Sunday January 24 
was not a cool day and everyone worked into the hot afternoon sun.While we were working, we saw a Purple Martin scout y over. We also saw some great birdsduring a break in the blind. Thanks to our volunteers – Smithy McGinnis, Susan Anderson,Al Semago, Ergun Baharoglu, Stephani Meister, Tom Heitzman, Roger and Jan Robson,Lucette Wombacaher, Fred Allen, Steve Black, Barb Singer and a special thanks to Bob and Nancy Dean who not only showed up and helped but, also came out to Felts during the week and cleaned litter from all three of the ditches along the roads, and lled feeders.
 By Lea Etchells
 Manatee Audubon
received anaward as a
 Bradenton Herald 
Com-munity Club for a number of yearsduring the late 1980s. The award wasa high quality scrapbook with a brass plaque on the cover and sometimeswith a special category such as “En-vironmental Improvement” stampedon the cover. Those scrapbooks arethe source of much of the history of our club.
 Americus (Meric) Woodward 
was president from 1988 to 1990 followed by June Boettcher (later June Har-rington) for the years 1990 to 1992.
The county had six 
active Eaglenests at the time of the ChristmasBird Count in 1989.MCAS member and teacher Rick Meyers helped Sugg Middle Schoolstudents place Bluebird houses thatthey had built at several locations innorth and eastern Manatee County.
 In April 1990
two students fromLincoln Middle School won an es-say contest sponsored by MCAS andeach received a week at the FloridaDivision of Forestry Student Camp.They read their essays at Hendrick Auditorium at the State Fair Grounds.
 Don Bansen,
your historian, became president in 1992 and served for twoyears, followed by Rick Meyers for another two years.
 Lefs Key
was developed in 1992 bythe county, with help from volunteerswho planted marsh grass and later mangrove trees.
 By Don Bansen
Look back at our history
Rake-In crew prepares Feltsfor new wildower meadow
 Rake-In Crew from left: Fred Allen, Roger Robson and Nancy DeanVolunteers prepare new wildower meadow at Felts Preserve. Photo by Tom Heitzman
Page 3
If you support thechance for ManateeCountyto acquire 200 acresadjacent toRobinson Preserve,here’s who to contactand how to reach them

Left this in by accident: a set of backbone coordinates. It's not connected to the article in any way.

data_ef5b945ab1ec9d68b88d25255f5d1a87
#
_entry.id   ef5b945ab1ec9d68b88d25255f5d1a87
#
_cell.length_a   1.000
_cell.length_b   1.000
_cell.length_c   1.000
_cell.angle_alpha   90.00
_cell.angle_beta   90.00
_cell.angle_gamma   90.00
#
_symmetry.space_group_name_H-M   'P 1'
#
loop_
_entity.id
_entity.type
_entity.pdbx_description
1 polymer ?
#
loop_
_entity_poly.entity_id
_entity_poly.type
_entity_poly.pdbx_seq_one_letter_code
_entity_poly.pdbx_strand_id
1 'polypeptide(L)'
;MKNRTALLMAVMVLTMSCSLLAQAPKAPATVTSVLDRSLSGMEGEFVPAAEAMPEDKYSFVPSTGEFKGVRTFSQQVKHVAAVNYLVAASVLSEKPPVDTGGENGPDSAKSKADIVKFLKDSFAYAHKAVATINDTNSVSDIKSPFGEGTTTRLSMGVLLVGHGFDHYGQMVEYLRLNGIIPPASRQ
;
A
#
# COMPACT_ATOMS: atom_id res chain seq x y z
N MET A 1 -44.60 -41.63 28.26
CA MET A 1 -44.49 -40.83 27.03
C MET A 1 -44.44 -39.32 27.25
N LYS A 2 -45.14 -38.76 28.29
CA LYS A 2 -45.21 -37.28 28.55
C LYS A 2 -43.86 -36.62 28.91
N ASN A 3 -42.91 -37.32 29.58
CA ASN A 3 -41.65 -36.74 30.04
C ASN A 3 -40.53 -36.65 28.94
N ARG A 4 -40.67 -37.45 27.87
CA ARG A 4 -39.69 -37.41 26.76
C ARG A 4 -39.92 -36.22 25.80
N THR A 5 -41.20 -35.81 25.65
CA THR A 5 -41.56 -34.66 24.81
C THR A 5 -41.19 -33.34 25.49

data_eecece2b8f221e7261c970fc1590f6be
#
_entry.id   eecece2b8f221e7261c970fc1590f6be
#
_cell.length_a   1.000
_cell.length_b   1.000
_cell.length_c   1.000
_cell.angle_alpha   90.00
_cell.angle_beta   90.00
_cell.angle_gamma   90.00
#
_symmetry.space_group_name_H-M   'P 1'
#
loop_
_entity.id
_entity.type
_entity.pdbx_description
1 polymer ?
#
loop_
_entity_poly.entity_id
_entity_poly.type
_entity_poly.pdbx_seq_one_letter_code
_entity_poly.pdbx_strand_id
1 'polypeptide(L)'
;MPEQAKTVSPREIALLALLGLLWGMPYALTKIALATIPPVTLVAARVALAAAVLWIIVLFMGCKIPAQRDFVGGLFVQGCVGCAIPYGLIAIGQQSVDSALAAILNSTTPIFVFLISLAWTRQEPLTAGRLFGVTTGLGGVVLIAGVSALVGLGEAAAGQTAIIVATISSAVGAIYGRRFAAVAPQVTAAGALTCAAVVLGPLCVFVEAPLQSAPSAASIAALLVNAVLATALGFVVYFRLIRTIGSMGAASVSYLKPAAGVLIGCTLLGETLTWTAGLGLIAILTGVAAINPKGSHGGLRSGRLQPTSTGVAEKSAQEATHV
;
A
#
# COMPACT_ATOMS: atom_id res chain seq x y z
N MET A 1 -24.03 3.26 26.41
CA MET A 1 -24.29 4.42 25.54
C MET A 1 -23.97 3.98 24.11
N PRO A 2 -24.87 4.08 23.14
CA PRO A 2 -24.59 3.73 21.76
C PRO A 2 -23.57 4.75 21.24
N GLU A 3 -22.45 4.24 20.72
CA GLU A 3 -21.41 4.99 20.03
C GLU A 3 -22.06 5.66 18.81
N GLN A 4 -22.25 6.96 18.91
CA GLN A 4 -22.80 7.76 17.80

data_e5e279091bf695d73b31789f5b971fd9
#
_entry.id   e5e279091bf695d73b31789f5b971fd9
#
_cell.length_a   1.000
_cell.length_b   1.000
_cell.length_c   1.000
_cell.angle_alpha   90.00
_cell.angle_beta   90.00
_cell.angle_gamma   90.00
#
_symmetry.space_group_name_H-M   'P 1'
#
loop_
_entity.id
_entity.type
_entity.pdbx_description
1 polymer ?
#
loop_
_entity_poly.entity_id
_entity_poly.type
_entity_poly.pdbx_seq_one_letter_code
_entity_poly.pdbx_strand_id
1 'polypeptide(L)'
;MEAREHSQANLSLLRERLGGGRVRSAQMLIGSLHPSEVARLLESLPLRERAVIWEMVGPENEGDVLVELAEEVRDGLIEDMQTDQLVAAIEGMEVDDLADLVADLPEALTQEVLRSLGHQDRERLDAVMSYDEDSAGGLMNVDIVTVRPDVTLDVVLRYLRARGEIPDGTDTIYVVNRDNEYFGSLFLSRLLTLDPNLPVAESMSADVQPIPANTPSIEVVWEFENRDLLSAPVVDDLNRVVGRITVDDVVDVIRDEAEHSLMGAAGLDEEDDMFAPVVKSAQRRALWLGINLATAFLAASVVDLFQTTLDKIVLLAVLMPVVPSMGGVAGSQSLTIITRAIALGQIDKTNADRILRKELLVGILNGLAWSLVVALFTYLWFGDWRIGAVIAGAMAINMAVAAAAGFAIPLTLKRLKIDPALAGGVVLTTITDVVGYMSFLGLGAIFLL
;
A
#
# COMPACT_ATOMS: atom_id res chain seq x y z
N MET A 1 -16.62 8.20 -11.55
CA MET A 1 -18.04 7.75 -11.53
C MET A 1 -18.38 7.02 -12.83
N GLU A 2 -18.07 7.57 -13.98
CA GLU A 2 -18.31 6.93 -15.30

On Friday morning,
January 14, our 29 eager birders boarded vans for a three-day trip to Everglades NationalPark and other birding locations in the Miami area. Our rst stop was in Sarasota County where we were treatedto the specacular event of watching a million Tree Swal-lows leave their roost for the day! After that we were off to various birding hot spots along U.S. 41 in the Ever-glades. We stopped at BigCypress Bend Boardwalk where we spent a fewhours birding the 2000foot boardwalk addingabout 20 birds to our list, possibly the best being aBrown-headed Nuthatch.On to the other stopsalong U.S. 41 producedthe best bird of the day – a Snail Kite (photo at left).We ended our day with dinner at the Miccosukee IndianRestaurant.
 Saturday bright 
and early we were off to the 38-mileroad that leads from the Ernest F. Coe Visitors Center toFlamingo. Our stops included a walk along the Anhinga Trailwhere a Purple Gallinule was spotted and we were treated toAnhinga babies in the nests. Other stops along the way werePaurotis Pond, Snake Bite Trail, Mrazek Pond, Eco Pond andthe marina in Flamingo. It is hard to decide what was the best bird of the day since we saw American Avocets and an esti-mated 3,000 Willets.
On Sunday we were on the road 
bright and early to visit someof the Miami area birding hot spots. Our rst stop of the daywas at Mary Krome Park where we saw our rst Ruby-throatedHummingbirds and a White-winged Dove. The next stop wasMarsh Dump which is located next to Mt. Trashmore. Here weadded a Green-winged Teal and an immature Bald Eagle. Our last stop of the day also brought us the best birds of the day: amale Painted Bunting along with two female Painted Buntings.
 As we made our way home
, we were all tired and weary but also excited about the new life birds we acquired and also the new friendships that made this a wonderful trip.
 By Barbara Singer, president 
 Everglades Extravaganza
 Birds clockwise from upper left: Snail Kite, Anhinga,Cormorant, Tri-colored  Heron. Bottom left is aGreen Heron. Birdersat right are looking for warblers. Snail Kite photoby Paul Barsalou. Other  photos by Lucette Wombacher.
Commissioner Larry BustleDistrict One(941) 745-3701larry.bustle@mymanatee.orgCommissioner Gwen BrownDistrict Two(941) 745-3700gwen.brown@mymanatee.orgCommissioner John R. ChappieDistrict Three(941) 745-3700 john.chappie@mymanatee.orgCommissioner Ron GetmanDistrict Four (941) 745-3713ron.getman@mymanatee.orgCommissione Donna HayesDistrict Five941) 745-3703donna.hayes@mymanatee.orgCommissioner Carol WhitmoreAt Large(941) 745-3700carol.whitmore@mymanatee.orgCommissioner Joe McClashAt Large941) 748-4501 joe.mcclash@mymanatee.orgLetters to the commissionersshould be mailed to them atP.O. Box 1000Bradenton FL 34206-1000